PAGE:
Emeterio Rodriguez, 80, left, and Juan Troche Rivera, 82, are struggling to afford to replace food they lost after Hurricane Sandy. Photos by Sam Spokony
BY SAM SPOKONY | Some Downtown residents and business owners say they feel deceived by both Con Edison and Borough President Scott Stringer in the aftermath of Hurricane Sandy, because of confusion over Con Ed reimbursement claim forms that were handed out at informational meetings after the storm.
Virtually everyone who lost power after the storm also lost food that spoiled due to the lack of electricity. While Con Ed has clearly stated, on numerous occasions, that it does not pay claims for loss of food that occurred as a result of natural disasters, many people unwittingly filled out Con Ed claim forms for food spoilage because those forms were distributed at emergency relief sessions held in Chinatown and the Lower East Side in the weeks after Sandy struck.
At a press conference last Friday, at the headquarters of the Chinese Staff and Workers’ Association on Grand St., residents and business owners said that it was members of Stringer’s office who gave them the allegedly confusing forms.
“It seems like they were lying to the community,” said Mei Rong Song, who owns New Chinatown Snack, at 26 E. Broadway, adding that she also represented other small businesses in that area.
A Stringer spokesperson denied that the borough president brought the forms to any informational meetings, and claimed that other members of his office actually began removing the forms once they began circulating.
The spokesperson pointed out that, along with elected officials, representatives of several city and federal agencies were also present at the post-Sandy relief sessions.
Nevertheless, the residents and business owners still believe they were misled, and they called on Stringer and other elected officials to help clarify the situation.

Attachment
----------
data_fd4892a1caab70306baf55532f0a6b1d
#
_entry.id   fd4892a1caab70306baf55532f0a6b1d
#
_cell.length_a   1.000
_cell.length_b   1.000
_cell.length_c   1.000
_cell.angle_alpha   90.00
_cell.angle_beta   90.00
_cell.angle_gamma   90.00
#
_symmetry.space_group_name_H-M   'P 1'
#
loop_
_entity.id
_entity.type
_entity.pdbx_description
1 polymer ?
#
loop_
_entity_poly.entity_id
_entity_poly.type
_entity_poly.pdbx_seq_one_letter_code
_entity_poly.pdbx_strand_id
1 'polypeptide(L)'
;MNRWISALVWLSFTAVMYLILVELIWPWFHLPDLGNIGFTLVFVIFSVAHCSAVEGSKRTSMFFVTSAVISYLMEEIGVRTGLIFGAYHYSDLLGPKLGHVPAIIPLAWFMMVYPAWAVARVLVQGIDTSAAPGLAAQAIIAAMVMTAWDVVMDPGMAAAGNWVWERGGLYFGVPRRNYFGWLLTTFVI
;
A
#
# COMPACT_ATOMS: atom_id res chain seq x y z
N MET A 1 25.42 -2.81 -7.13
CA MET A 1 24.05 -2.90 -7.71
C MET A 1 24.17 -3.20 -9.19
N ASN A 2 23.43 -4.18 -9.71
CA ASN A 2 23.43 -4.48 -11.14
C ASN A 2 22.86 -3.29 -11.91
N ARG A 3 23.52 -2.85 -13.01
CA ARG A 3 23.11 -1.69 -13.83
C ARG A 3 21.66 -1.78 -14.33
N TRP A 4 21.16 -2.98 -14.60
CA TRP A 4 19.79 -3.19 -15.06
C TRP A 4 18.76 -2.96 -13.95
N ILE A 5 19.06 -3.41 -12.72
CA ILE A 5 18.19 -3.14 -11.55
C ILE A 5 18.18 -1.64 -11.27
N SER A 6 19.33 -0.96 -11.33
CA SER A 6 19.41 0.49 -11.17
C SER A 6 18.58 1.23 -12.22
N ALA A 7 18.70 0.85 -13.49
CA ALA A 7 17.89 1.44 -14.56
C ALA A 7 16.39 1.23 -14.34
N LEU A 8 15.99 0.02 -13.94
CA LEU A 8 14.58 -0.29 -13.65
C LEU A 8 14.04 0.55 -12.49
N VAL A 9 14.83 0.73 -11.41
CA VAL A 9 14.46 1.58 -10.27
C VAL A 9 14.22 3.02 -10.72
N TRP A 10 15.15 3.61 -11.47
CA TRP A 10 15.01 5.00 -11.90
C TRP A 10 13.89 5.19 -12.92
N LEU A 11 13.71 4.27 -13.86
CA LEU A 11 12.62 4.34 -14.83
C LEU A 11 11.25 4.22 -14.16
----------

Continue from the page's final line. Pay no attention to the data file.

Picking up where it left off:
“We got the forms from Scott Stringer’s office, but now Con Ed said they’re not taking responsibility for it, so do we fill it out, or do we not fill it out?” said Wah Lee, a C.S.W.A. representative. “Who is responsible for the impact of this disaster on our community?”
JoAnn Lum, a representative of the Coalition to Protect Chinatown and the Lower East Side, said that, over the past couple of weeks, hundreds of people have called community organizations in the area with questions about the confusing forms.
Lee, Lum and others at Friday’s press conference also called on Con Ed to change its policy about spoiled food reimbursement, even though the utility company has already publicly refused to do that.
A Con Ed spokesperson noted that the reimbursement form in question — which allows for claims of up to $450 for spoiled food — includes a disclaimer stating that no claims will be paid in the case of power outages resulting from natural disasters. But the spokesperson added that the forms are made available, in hard copies as well as online, because the company will always accept claim forms even if those claims are unlikely to be paid.
While the money lost by individual residents on spoiled food is obviously very small compared to the many other losses suffered as a result of Sandy, that money can make a huge difference to elderly Downtown residents who rely on Social Security checks for their income.
Emeterio Rodriguez, who lives with his wife, who like him is 80, on Jackson St., said that he lost around $200 worth of food — and since he didn’t have any extra money saved up before the storm, he still hasn’t been able to replace the spoiled goods.
“My fridge is empty,” Rodriguez said. “Two hundred dollars is a lot of money to me, because now I have no more left to buy stuff.”
Juan Troche Rivera, 82, who lives farther Downtown on Pearl St., said he lost about $300 worth of food, and is now facing similar problems. He was able to buy new food once his Social Security checks arrived, Rodriguez explained, but the added expense was a huge burden because he also has to constantly take care of his 80-year-old wife, who is sick.
“I’ve started shopping again to replace what was lost, but it’s been going slowly, little by little,” he said.
Both men added that they are now struggling because they are forced to pay higher prices at the supermarket due to high demand for food in the aftermath of the storm.
“You’re trying to replace the food you lost, and when you go to buy a $2 bottle of milk, now it costs $6,” Rivera said. “That might not sound like a big deal, but it makes a huge difference for us.”